Last Updated: Friday - 09/24/2010
Week of May 17, 1999
Strive for reconciliation
Sisters urged to defuse polarization stirred by feminism
By RAMON GONZALEZ
WCR Staff Writer
If Catholics want unity, they must rid themselves of their bitterness and anger and take concrete steps toward reconciliation, says a Newman Theological College professor.
"For Christians, reconciliation is not an option. It's the real stuff," said Shirleyan Threndyle, a professor of biblical studies and systematic theology at the college.
She said forgiveness and reconciliation are needed today in the Church to defuse a crisis of polarization brought on by feminism.
But Threndyle said reconciliation begins with love. "It's to consciously decide to love," she said. "It means we recognize that Christian love means forgiveness (and) we consciously decide to forgive."
Threndyle made the comments May 8 to the annual assembly of the Council of Women Religious at Holy Cross Convent. Some 60 sisters from at least 33 congregations in the Edmonton Archdiocese attended the assembly.
Reconciliation: Women and the Church was the title of Threndyle's talk, a theme which Grey Nuns Sister Rose Anne Gauvin, the council's chair, said women religious need to explore if Church unity is to be achieved.
"We all need reconciliation . . . within our families, our communities, the (Church) hierarchy," Gauvin said. "It's part of healing. If we forgive, there will be more peace in the world."
Threndyle said the "feminism challenge" has placed the Church "in a crisis on the position of women."
She described the crisis as "polarization," saying it can be found on many levels, the first being between women dedicated to feminism and those who don't tolerate the word.
The second polarization is between men and women who now work together in an atmosphere of suspicion where each wonder who will score the next point.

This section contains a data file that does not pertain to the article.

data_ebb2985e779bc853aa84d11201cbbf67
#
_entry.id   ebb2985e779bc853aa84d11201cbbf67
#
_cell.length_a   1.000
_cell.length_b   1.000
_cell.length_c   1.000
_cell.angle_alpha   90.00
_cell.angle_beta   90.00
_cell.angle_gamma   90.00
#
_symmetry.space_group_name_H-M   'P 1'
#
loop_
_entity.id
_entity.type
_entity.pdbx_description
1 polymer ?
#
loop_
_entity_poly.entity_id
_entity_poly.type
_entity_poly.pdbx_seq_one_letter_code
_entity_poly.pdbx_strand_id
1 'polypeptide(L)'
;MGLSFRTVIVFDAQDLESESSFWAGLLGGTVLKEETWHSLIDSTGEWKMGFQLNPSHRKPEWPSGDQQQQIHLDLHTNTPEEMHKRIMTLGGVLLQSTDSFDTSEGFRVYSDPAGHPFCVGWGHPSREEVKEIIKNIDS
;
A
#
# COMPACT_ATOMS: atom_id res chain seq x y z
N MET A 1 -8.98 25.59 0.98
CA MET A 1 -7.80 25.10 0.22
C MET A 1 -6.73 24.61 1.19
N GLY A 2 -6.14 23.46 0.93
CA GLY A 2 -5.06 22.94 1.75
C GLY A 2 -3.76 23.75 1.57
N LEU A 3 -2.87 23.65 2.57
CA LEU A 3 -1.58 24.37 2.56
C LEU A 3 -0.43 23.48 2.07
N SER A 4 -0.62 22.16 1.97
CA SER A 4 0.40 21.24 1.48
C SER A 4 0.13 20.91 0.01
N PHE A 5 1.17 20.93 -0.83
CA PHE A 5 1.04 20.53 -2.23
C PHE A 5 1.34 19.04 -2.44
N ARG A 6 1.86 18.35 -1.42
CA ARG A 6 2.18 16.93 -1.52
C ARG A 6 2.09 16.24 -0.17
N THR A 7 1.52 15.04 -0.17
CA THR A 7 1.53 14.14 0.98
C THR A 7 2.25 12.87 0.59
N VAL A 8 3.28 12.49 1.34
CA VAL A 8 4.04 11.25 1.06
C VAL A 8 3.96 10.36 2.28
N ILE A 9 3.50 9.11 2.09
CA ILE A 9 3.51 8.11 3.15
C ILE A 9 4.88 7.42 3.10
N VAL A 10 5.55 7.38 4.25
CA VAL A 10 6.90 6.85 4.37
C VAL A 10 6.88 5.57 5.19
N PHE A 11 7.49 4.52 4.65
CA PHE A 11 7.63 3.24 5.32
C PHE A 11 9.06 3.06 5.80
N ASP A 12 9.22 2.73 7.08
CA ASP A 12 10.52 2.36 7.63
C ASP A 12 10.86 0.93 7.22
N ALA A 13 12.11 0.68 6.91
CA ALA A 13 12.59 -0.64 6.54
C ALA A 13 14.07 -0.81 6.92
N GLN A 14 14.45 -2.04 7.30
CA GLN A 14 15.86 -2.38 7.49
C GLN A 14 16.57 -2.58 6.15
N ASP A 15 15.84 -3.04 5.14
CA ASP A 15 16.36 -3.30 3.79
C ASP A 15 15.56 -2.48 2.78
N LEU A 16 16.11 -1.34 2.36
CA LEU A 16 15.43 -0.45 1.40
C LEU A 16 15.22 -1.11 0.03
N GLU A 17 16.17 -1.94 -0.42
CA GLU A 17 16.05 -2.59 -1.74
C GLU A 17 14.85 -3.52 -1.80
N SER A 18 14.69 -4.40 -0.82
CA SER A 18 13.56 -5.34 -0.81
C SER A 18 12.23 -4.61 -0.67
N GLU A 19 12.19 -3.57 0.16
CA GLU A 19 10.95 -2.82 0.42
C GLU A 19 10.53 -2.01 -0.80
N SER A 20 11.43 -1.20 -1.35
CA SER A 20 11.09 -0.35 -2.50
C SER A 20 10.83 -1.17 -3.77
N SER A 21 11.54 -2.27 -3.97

Third, feminists and papal teaching are radically polarized, noted Threndyle.
"A small example can be found in the fact that even English translations of papal documents still use exclusive language," she said. "Feminists have challenged the official Church and it has reacted as if feminism is a foreign virus that the Church must protect itself from."
The polarization between feminism and papal teaching is by far the most serious, contended Threndyle, "because it causes good women to either leave the Church or really dig in their heels and it gives other good women the ammunition to glorify the past."
Threndyle said negative relationships between men and women intensify because "men knew they were right all along and women are not being heard."
People who raise questions about the Church are dismissed as "disruptive," she noted. "Restoring harmony means preserving the status quo."
It doesn't have to be so, Threndyle said, challenging her audience to see differences (between people) not as negatives, but as challenges.
"Differences challenge us to be able to honour the uniqueness of the other." And she warned that stereotyping any person "robs them of their uniqueness."
Threndyle said reconciliation will happen only if people decide to love each other, as mandated by the Gospel.
Forgiveness, the professor continued, also allows people to see themselves "no longer as victims but also as people who have also hurt others (and) as people loved by God."
Forgiveness means "what happened in the past is not the final word," she said.
While forgiveness and reconciliation are necessary to achieve Church unity, women must be careful not to surrender their right. "We have a right to be acknowledged, to be heard, to be valued and to be honoured," Threndyle said.
"But that can only happen when we listen, value and honour the other."